• Small hands and feet
  • A single crease across the palm of the hand
  • Small pinky fingers that sometimes curve toward the thumb
  • Poor muscle tone or loose ligaments

From the Center for Disease and Control.

At first, Paco couldn’t understand or speak at all.  But once the orphanage hired a specialist to work with the mentally disabled children, he began to progress.  Paco learned how to count and could say simple words.  While he will never function at the same level as all the other children, he has come a long way under the supervision and training of the specialist.  It is sad to know that so many children can be neglected and pushed to this side because of  a factor that they can’t control.  However, there are some activists in the D.R. who are pushing for more treatment for mentally ill patients, so there is hope for others.


Apr 032013



You would never believe the transformation I saw in this little child’s life from one year to the next.  The first year I saw him, he was continually grumpy and wouldn’t let you tickle or play with him.  A scowl was forever pasted on his face and he barely associated with the other boys.  And with around sixty boys at the orphanage and only 6 or 7 housewives to care for them, nobody noticed for a while, that something was seriously wrong.

Finally after a year of this behavior, somebody suggested estalin go see a doctor to see if there was something internally wrong. After some tests at the local clinic, the doctors discovered that little estalin had a 6 foot long tape worm in him.  The tapeworm was stealing his nutrition, causing the child to be constantly hungry.  The tapeworm was living in his intestine and also causing weakness and digestive issues.  Because the boy was so young, he wasn’t able to verbalize all these conditions, so he suffered while the tapeworm grew inside him and sucked away his nutrients.

Tapeworms can be extracted from eating raw or undercooked meat or drinking contaminated water.  Nobody is really sure how estalin contracted the tapeworm but it is likely that it happened before he came to the orphanage.  Fortunately, this story has a happy ending!  He was able to get the tapeworm removed and the change in estalin was night and day! He immediately became cheerful and giggly.  When I came back the following year, I hardly recognized the smiley face that greeted me with a big hug! He was completely transformed.

It’s hard to imagine tape worms and intestinal parasites being a common occurrence, but in many third world countries, they are a common ailment.  Estalin was lucky that his condition was not more serious and he was able to make a full recovery.  And I’m happy that he’s transformed into the ball of sunshine that he is now.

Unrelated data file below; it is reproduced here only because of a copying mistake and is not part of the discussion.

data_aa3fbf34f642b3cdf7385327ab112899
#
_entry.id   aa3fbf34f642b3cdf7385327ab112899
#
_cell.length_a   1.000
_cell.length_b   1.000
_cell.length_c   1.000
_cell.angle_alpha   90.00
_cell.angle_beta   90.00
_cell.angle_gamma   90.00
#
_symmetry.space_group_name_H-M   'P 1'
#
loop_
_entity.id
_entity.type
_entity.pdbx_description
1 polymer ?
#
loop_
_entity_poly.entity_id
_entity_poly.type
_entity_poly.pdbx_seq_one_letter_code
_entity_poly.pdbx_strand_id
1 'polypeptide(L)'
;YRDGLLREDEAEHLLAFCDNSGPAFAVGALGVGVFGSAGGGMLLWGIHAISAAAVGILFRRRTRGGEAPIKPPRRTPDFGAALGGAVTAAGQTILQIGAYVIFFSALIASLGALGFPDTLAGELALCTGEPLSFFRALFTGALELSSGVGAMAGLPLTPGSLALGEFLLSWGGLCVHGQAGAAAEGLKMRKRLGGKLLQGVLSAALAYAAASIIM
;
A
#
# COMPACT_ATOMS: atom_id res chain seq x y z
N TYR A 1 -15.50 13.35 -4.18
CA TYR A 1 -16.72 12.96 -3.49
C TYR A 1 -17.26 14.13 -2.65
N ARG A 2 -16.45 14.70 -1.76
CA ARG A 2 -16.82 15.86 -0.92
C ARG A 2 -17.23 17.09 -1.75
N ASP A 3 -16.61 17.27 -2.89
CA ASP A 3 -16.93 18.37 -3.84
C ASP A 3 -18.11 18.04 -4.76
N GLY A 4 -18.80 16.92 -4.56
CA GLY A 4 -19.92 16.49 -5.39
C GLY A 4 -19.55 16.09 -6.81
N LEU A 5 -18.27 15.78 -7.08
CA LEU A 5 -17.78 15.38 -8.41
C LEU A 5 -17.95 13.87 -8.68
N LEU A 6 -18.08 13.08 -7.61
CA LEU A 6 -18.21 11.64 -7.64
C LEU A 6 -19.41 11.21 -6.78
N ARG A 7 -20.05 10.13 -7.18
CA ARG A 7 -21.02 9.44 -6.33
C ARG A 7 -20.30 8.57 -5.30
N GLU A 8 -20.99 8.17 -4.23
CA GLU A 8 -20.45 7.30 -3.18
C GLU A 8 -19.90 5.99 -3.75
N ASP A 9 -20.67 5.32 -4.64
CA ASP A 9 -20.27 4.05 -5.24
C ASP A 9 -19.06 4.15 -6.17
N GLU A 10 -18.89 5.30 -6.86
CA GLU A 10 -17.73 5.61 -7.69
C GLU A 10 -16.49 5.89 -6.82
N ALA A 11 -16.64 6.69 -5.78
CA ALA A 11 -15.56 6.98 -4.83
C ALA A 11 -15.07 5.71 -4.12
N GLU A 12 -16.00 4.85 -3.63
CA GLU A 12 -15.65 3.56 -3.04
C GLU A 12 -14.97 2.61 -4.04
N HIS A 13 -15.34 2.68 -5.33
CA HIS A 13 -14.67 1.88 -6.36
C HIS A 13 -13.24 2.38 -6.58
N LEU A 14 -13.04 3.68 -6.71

Mar 282013

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This gem of a girl wasn’t at the orphanage the first or even second year I was there.  But by the third year, she straggled into the orphanage and stirred up a fuss in the first week she was there.  She was picking fights with all the boys and objected to being told what to do.  Reubalisa was soon nicknamed the pistol because she didn’t take anything from anyone.

I wasn’t surprised to find out that she had been a victim of domestic violence at the hands of her father.  Domestic violence is rampant in the DR and women are an easy target, regardless of their age.  They make 44% less than what men earn for the same work and their unemployment rate is more than twice that of men.  This makes women extra vulnerable because it is difficult to support themselves without a man.  The mentality that men are somehow better than women assumes a special name and form in Latin Culture, called “machismo”.  Women have come to accept this as a reality and gender based violence has risen to become the fourth leading cause of death in women.

So when Reubalisa started fights with all the boys and wouldn’t a single guy touch her in the slightest way, it was understandable given the way she had been treated.  It saddened me to learn that the first law regarding domestic abuse wasn’t even passed until 1997 in the Dominican Republic.  Some women accept it and others like Reubalisa fight back.  Since she’s been at the orphanage she has grown and is now able to talk to some of the boys who she has come to know.  But by no means is she healed, and she will never be the same again.


Facts from:

Mar 212013


This here is my friend Cici.  His mother dropped him off at the orphanage at a tender age when she began to realize something wasn’t right.